Bringing his perennially popular course to the page, Yale University Professor Paul H. Fry offers in this welcome book a guided tour of the main trends in twentieth-century literary theory. At the core of the book's discussion is a series of underlying questions: What is literature, how is it produced, how can it be understood, and what is its purpose?
Fry engages with the major themes and strands in twentieth-century literary theory, among them the hermeneutic circle, New Criticism, structuralism, linguistics and literature, Freud and fiction, Jacques Lacan's theories, the postmodern psyche, the political unconscious, New Historicism, the classical feminist tradition, African American criticism, queer theory, and gender performativity. By incorporating philosophical and social perspectives to connect these many trends, the author offers readers a coherent overall context for a deeper and richer reading of literature.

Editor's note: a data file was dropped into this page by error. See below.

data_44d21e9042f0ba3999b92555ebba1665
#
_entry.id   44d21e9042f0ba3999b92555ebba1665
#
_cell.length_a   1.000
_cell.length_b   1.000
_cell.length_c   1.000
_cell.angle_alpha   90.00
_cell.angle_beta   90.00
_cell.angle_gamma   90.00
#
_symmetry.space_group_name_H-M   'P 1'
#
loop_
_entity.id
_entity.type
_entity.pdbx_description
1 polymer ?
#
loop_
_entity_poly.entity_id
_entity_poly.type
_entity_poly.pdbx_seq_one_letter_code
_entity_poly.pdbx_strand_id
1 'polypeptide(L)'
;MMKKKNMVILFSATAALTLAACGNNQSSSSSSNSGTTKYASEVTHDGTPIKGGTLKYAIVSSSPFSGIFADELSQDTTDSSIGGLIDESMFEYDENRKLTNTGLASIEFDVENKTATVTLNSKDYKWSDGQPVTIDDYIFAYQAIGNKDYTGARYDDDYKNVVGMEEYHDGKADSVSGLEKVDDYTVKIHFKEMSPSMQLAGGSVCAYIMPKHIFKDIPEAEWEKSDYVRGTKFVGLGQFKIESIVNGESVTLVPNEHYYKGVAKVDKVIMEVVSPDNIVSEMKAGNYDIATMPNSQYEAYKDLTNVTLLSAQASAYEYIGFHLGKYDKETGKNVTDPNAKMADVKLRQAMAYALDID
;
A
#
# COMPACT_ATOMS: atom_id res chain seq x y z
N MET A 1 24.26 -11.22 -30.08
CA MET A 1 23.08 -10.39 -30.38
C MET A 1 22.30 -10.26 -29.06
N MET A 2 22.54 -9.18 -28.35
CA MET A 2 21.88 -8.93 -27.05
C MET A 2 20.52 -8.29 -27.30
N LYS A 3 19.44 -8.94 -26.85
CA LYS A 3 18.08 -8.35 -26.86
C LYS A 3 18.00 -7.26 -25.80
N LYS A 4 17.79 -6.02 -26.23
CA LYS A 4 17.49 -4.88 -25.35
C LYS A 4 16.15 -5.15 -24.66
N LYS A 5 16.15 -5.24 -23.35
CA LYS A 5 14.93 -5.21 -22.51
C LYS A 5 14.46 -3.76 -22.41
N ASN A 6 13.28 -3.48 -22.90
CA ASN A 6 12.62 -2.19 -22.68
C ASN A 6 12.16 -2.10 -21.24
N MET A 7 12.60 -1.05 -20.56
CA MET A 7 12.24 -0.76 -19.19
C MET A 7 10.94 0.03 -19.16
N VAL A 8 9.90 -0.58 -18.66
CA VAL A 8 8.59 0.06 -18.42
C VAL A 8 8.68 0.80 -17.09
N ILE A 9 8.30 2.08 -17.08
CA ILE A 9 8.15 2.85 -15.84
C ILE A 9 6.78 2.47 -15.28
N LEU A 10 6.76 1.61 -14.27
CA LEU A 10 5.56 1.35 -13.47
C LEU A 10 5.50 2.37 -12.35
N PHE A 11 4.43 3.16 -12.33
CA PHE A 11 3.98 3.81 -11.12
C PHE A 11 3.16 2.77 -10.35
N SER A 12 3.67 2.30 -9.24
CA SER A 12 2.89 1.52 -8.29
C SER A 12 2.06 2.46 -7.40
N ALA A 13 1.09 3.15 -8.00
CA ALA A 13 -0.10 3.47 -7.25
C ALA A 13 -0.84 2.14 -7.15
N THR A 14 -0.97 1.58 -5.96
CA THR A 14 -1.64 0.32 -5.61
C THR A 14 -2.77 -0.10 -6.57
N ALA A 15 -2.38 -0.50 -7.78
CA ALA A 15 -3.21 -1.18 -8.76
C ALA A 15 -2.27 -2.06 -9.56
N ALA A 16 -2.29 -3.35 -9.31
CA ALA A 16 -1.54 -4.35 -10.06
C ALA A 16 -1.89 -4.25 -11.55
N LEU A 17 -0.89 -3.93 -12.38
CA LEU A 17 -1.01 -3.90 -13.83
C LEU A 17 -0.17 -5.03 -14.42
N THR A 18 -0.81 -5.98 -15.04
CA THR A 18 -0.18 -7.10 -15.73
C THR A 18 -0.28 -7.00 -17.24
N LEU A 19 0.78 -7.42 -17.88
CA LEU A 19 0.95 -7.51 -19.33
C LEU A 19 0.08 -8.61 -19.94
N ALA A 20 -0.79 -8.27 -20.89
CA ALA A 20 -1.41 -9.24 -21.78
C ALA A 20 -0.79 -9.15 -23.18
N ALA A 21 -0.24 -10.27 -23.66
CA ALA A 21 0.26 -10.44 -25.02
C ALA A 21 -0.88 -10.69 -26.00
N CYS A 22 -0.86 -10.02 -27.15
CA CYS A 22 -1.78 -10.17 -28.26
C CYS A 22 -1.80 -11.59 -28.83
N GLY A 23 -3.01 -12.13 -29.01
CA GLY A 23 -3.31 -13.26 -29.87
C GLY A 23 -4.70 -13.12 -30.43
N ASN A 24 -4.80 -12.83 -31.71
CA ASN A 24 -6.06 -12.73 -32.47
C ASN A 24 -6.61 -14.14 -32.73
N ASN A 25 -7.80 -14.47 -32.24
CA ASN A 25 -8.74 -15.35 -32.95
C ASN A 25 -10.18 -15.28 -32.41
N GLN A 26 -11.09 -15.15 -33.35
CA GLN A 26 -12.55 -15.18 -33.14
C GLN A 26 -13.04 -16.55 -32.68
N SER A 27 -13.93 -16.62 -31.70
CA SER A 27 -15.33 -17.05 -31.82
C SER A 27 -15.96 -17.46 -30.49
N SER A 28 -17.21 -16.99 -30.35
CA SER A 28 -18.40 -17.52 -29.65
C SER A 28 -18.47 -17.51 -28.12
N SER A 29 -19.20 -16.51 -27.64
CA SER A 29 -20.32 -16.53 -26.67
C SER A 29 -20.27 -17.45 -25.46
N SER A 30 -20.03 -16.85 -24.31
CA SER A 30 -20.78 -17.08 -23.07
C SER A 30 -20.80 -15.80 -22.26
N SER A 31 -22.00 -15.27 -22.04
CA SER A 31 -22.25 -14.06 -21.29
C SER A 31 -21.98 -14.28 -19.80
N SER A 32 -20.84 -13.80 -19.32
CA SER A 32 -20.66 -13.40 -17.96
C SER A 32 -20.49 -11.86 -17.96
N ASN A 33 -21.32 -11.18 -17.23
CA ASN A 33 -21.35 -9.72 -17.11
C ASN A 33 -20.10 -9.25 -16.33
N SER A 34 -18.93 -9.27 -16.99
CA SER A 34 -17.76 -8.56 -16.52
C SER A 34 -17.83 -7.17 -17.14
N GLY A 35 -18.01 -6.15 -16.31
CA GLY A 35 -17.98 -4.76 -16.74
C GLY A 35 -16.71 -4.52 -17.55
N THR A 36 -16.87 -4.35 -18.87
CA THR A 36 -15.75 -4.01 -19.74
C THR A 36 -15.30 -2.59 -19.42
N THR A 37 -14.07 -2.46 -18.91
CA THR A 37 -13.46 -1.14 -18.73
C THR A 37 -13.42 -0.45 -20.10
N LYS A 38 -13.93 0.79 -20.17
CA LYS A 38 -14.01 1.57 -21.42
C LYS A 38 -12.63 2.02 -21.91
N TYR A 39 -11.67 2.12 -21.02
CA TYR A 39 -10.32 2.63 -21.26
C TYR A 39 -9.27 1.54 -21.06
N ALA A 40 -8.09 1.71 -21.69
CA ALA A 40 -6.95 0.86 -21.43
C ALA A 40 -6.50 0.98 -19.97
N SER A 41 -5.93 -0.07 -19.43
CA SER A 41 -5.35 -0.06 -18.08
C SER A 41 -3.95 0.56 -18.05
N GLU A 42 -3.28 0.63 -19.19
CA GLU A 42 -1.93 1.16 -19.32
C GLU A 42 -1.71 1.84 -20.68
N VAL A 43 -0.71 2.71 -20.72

Subjects: Language & Literature
Table of Contents
You are viewing the table of contents
You do not have access to this
on JSTOR. Try logging in through your institution for access.